PS: wait for the pics, it’s a slideshow
“Where are you from?” People I met in Australia would ask.
“Lebanon.” I would proudly reply, regretting the next couple of questions.
“What’s your country like?”
“How was your experience at high school?”
“How are the people in Lebanon?”
Now I know most of you are wondering why I said, “regretting the next couple of questions.” Well, ever since I became aware of my surroundings, Lebanon was all I knew, adored, loved. Don’t get me wrong, I still do. I still do because I was one of “the lucky ones” in Lebanon. And by that, I mean, fortunately, my family was able to send me to a private school, to take me out, I was able to travel now and then and see new places. I had what some people would call “a great childhood.” My grandparents raised me, always surrounded by cousins and friends from the neighbourhood. The image of Lebanon that I have painted in my head is the reason I’m so in love with this country. But then again, I could only have this image because of what I lived. Let me help you get a better understanding of my childhood.
My grandparents’ house was on the 2nd floor of a three-storey building, and all our neighbours had kids of different ages. So, most summer days, we’d go down to the beach together, swim, jump off cliffs, tan, run around, and stuff our faces with ice cream before we’d go home.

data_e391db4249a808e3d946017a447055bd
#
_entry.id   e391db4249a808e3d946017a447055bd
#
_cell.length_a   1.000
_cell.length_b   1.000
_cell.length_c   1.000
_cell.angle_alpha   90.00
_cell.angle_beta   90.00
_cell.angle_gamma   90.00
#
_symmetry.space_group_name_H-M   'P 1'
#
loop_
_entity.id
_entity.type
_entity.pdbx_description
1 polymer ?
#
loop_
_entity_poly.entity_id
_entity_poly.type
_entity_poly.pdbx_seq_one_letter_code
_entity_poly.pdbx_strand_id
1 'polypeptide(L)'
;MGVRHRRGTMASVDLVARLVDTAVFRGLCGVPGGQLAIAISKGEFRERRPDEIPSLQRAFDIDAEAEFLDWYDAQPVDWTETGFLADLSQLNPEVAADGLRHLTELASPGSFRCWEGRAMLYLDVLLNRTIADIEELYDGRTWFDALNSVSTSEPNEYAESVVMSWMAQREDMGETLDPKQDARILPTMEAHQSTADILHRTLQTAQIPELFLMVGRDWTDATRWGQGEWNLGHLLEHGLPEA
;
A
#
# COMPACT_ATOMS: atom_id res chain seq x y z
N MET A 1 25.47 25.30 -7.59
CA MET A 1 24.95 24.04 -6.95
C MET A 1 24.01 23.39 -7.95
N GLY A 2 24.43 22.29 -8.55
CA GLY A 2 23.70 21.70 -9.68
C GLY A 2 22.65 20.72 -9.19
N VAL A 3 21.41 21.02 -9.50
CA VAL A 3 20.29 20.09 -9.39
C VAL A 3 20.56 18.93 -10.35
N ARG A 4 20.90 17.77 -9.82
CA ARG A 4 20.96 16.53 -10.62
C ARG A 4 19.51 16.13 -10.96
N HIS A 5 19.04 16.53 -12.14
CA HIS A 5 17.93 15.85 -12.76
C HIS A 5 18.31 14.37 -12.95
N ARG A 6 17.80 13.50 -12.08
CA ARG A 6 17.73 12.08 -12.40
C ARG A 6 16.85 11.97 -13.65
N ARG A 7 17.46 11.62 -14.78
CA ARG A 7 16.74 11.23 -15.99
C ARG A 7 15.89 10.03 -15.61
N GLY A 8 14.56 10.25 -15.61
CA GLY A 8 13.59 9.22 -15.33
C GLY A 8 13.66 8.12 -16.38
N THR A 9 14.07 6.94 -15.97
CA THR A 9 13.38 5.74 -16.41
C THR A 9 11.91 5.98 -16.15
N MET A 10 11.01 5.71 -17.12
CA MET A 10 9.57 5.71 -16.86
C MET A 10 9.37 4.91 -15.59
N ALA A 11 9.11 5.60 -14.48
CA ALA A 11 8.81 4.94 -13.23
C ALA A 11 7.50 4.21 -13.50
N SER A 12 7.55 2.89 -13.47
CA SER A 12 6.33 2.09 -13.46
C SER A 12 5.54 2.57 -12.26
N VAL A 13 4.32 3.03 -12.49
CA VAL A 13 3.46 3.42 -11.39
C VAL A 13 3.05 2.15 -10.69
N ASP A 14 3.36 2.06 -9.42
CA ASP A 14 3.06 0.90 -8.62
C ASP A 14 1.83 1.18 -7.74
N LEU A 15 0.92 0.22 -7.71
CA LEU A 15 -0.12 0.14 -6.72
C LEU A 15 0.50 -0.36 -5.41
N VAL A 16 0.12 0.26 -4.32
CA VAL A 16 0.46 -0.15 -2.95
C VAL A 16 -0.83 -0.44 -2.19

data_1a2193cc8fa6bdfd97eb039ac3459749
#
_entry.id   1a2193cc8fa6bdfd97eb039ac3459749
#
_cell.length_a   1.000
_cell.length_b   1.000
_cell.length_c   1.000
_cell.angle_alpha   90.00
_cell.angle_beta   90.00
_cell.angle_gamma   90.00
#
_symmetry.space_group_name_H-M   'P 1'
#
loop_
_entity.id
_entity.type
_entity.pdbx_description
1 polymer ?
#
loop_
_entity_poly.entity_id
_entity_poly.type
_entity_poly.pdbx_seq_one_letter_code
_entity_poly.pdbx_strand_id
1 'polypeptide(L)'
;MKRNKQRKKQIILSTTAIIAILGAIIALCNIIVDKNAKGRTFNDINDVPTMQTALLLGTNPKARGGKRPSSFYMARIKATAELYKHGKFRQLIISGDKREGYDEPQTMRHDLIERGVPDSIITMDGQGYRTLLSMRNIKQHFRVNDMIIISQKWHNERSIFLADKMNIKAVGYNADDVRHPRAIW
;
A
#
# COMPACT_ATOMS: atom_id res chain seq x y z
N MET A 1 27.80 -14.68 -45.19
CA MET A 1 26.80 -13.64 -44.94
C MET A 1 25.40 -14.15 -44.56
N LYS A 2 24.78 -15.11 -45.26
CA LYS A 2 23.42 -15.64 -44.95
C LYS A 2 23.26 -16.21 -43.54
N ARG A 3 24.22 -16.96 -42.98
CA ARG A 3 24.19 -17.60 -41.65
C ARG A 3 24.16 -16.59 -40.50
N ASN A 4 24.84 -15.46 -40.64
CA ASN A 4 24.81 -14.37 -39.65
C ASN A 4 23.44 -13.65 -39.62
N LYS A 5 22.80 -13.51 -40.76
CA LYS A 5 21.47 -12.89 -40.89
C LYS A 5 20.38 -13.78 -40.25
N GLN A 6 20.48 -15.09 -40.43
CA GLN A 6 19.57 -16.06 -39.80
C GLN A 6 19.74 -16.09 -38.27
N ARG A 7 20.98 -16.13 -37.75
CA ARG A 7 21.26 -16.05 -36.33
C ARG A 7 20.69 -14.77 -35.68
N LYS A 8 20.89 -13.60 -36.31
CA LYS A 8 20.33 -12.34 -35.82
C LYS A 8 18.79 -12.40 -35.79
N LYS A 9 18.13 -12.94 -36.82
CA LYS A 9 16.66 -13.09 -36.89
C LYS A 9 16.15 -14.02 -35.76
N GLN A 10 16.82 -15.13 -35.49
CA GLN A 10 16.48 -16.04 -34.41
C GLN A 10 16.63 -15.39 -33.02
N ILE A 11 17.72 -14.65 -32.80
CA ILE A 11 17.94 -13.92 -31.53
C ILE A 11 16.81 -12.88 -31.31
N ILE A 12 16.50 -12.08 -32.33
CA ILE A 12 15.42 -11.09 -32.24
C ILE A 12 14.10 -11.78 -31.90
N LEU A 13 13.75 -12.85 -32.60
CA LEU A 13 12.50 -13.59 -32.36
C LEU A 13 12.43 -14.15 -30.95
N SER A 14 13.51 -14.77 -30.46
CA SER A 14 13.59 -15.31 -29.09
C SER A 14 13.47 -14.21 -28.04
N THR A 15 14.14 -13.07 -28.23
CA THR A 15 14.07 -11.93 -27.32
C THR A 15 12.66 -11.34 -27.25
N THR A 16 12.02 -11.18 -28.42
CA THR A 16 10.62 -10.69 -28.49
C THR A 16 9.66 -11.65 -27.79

We’d get home, take our showers and meet under the building to play as our parents sat and chatted away with the warm breeze that passed by.
We played hide-and-seek, we raced, we laughed, and climbed on trees.
On Sundays, my aunt, uncle, and their families would come over for lunch, and we’d spend the whole day playing around and making jokes. It was the day I mostly enjoyed. Being around family meant the world to me. We’d go for walks and often to the small court in the village to play.
Why do I feel bad when people ask me about Lebanon?
A few years back, when someone would ask me about my country, I would say that we have the most amazing views, the most beautiful weather, the kindest people. I would describe Lebanese people as hospitable, loving, and caring. I would only know what I’ve seen and heard. And, fortunately back then I didn’t know what I know now, or maybe I knew but didn’t want to believe it. Let me make things clearer. A few months back, I started watching a Lebanese social talk show, called “Hawa El Horriyeh”, hosted by Joe Maalouf, which represents a platform for freedom of expression and opinion.
That is when I became ashamed of my country and most of the people in it. That is when I discovered the harshness and cruelty people live every day. That is when I knew why I was considered one of “the lucky ones”. The country that I highly spoke of is now one that I’m ashamed to mention. Not because it’s not the most beautiful country anymore, not because the minority of its people aren’t as good as I knew them when I was a child, and not because I moved someplace better.
To me, Lebanon was and still is the country I love the most, the country I’m longing to go back to, the place that I consider home to be. But, unfortunately, after watching 90% of “Hawa El Horriyeh’s” episodes, that magical image I once had in my head is now nothing but a memory.